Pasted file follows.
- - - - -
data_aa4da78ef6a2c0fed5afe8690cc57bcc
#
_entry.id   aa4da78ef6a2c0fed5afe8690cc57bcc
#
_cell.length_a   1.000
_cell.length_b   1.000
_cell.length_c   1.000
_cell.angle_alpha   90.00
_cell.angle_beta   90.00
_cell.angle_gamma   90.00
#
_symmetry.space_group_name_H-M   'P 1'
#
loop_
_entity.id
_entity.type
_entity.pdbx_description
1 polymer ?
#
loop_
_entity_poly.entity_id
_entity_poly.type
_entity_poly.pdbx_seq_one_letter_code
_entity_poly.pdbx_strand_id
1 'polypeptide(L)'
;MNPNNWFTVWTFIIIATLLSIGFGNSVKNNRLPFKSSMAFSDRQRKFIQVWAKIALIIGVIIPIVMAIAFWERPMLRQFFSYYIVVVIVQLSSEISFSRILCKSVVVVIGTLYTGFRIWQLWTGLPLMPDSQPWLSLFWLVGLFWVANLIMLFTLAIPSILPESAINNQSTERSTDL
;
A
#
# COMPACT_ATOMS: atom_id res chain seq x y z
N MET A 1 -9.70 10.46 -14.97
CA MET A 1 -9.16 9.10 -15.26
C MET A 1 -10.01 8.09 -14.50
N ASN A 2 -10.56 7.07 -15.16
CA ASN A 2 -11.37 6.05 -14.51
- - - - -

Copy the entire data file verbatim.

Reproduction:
data_aa4da78ef6a2c0fed5afe8690cc57bcc
#
_entry.id   aa4da78ef6a2c0fed5afe8690cc57bcc
#
_cell.length_a   1.000
_cell.length_b   1.000
_cell.length_c   1.000
_cell.angle_alpha   90.00
_cell.angle_beta   90.00
_cell.angle_gamma   90.00
#
_symmetry.space_group_name_H-M   'P 1'
#
loop_
_entity.id
_entity.type
_entity.pdbx_description
1 polymer ?
#
loop_
_entity_poly.entity_id
_entity_poly.type
_entity_poly.pdbx_seq_one_letter_code
_entity_poly.pdbx_strand_id
1 'polypeptide(L)'
;MNPNNWFTVWTFIIIATLLSIGFGNSVKNNRLPFKSSMAFSDRQRKFIQVWAKIALIIGVIIPIVMAIAFWERPMLRQFFSYYIVVVIVQLSSEISFSRILCKSVVVVIGTLYTGFRIWQLWTGLPLMPDSQPWLSLFWLVGLFWVANLIMLFTLAIPSILPESAINNQSTERSTDL
;
A
#
# COMPACT_ATOMS: atom_id res chain seq x y z
N MET A 1 -9.70 10.46 -14.97
CA MET A 1 -9.16 9.10 -15.26
C MET A 1 -10.01 8.09 -14.50
N ASN A 2 -10.56 7.07 -15.16
CA ASN A 2 -11.37 6.05 -14.51